If pop music seems to have become a sonic painting by numbers production line more concerned with appealing to comfort zones and pre-conceptions of late, then we have to thank the gods of music for artists like Shreya Preeti. But it isn’t that she is making pop music that sits at a generic extreme or that she is splicing new sounds together in some genre-hopping experiment, far from it.
As Junkyard proves, she has an infectious, commercial sound that sits right at the heart of what pop music should be about, its just that somehow she breathes into it integrity, a robust nature and a maturity lacking in most of her contemporaries. The end result is music that is somehow more solid, full of longevity, deeper, more expansive, which is just…well, just more. More being an undefined factor or possibly even an extra-dimension.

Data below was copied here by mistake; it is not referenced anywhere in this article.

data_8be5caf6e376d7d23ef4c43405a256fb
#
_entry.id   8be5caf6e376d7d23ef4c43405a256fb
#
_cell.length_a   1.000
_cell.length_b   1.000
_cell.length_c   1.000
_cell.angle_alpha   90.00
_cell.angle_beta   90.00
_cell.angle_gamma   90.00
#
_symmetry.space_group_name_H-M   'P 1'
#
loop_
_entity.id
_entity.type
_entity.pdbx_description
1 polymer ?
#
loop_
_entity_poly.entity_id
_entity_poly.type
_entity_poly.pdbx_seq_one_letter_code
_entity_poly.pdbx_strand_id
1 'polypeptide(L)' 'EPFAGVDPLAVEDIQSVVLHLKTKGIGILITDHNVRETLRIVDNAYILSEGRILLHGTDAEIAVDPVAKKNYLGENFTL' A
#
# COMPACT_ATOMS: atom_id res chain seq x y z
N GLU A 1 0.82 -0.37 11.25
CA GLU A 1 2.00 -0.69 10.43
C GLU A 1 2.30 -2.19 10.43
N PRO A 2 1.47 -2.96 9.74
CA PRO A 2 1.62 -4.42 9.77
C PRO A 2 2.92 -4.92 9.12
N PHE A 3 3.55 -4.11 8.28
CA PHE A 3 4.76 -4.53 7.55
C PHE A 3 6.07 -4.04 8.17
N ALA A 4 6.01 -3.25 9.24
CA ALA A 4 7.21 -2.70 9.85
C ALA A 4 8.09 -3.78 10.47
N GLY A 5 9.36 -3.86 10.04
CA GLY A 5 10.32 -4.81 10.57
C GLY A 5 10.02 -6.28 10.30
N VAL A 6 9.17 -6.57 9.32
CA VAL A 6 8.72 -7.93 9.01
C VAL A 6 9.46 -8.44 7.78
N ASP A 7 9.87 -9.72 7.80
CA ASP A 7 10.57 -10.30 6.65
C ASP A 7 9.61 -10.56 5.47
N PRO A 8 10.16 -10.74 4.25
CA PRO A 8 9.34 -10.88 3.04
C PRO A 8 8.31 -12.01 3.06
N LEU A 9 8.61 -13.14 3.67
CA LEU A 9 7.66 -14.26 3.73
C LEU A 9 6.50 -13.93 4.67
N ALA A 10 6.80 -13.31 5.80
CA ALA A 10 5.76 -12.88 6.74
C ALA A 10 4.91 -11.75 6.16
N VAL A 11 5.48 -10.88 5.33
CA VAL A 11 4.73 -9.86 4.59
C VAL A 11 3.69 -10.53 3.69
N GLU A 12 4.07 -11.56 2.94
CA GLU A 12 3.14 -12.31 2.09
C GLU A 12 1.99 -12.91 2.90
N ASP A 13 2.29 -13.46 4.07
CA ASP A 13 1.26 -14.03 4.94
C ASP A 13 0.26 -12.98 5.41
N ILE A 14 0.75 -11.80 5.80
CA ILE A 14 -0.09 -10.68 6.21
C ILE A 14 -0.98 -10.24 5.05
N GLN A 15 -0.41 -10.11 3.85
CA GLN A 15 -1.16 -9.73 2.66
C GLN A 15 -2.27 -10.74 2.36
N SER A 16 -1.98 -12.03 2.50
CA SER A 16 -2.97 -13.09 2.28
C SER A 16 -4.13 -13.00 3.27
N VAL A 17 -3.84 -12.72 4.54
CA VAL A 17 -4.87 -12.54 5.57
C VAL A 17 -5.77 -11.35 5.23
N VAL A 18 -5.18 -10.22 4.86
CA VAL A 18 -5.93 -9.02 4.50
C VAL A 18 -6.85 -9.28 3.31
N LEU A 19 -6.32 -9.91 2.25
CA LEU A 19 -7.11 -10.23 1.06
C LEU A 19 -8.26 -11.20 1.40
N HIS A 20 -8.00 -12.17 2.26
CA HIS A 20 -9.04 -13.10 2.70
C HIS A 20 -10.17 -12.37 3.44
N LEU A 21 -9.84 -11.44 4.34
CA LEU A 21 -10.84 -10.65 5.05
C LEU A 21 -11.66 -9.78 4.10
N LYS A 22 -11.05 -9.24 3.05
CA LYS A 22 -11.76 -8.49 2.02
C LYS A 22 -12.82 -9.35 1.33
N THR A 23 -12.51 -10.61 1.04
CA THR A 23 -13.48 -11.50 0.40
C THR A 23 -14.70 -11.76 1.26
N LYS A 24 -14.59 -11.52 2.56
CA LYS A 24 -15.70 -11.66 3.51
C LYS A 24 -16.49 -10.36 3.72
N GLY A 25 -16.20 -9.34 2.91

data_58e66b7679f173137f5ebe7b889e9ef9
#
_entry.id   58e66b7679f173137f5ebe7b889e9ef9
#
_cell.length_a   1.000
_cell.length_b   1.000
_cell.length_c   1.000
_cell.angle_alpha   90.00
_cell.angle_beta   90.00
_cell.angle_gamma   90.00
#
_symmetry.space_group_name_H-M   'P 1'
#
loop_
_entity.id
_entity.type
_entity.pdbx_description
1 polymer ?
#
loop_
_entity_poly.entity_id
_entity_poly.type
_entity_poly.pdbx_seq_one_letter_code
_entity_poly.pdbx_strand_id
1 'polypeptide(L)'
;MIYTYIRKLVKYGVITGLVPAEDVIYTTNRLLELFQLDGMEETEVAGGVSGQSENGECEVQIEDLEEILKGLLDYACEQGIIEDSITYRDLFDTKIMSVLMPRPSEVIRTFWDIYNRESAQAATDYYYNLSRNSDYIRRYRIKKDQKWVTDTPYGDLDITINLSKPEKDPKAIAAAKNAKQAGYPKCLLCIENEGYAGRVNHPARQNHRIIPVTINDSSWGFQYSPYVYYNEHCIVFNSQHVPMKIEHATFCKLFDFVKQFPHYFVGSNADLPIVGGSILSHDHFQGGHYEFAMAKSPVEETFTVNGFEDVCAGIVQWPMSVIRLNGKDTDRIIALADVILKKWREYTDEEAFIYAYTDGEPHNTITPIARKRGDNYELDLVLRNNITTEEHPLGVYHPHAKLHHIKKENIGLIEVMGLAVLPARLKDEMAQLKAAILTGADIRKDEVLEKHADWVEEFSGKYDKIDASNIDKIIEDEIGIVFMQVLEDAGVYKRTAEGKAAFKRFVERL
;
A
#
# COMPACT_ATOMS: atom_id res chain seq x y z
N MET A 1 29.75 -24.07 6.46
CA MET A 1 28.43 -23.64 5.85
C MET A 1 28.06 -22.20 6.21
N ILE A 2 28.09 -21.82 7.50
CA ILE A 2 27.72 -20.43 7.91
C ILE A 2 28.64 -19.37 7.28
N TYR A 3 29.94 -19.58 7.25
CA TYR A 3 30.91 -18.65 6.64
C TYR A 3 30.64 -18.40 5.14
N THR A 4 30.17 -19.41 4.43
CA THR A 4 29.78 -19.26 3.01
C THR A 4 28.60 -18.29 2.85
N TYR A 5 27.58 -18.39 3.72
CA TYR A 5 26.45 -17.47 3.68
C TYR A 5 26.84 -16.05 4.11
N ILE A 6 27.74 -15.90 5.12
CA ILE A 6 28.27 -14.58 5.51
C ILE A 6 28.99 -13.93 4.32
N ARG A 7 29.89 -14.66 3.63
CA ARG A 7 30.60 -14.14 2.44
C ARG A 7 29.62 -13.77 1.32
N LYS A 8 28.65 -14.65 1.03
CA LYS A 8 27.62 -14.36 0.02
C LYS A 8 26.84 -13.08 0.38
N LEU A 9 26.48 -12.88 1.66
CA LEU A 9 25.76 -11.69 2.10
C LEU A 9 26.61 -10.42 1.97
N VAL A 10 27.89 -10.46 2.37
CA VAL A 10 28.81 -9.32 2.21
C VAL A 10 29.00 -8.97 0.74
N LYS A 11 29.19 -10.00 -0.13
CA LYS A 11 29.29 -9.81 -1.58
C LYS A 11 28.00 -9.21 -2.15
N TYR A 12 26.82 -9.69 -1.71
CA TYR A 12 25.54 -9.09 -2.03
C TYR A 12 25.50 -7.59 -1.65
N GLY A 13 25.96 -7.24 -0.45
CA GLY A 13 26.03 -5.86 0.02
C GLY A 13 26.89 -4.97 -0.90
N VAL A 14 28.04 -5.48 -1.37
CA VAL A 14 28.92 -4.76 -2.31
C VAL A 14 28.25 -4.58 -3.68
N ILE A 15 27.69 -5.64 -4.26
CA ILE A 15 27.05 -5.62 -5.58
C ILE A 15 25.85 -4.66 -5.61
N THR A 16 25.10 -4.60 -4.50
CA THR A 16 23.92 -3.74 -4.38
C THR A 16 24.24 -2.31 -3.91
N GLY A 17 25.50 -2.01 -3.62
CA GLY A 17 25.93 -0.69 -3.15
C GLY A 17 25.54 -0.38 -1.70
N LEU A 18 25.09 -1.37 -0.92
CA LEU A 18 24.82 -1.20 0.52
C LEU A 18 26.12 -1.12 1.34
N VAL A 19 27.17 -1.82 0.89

Perhaps the secret is that although this is definitely pop music it takes the merest hints of rock muscle, indie cool and dance infectiousness to shore up its pop credentials and creates something that seems to sit to one side of the pop musical heartland but is actually the exception which proves the rule, a bacon to what has been lost somewhere along the way in the race for the pop dollar. The fact that all mainstream pop music doesn’t echo with the same swagger and attitude, sure-footedness and credibility that Shreya Preeti’s creations do shows just how far off the (dance-) beaten track the genre has wandered.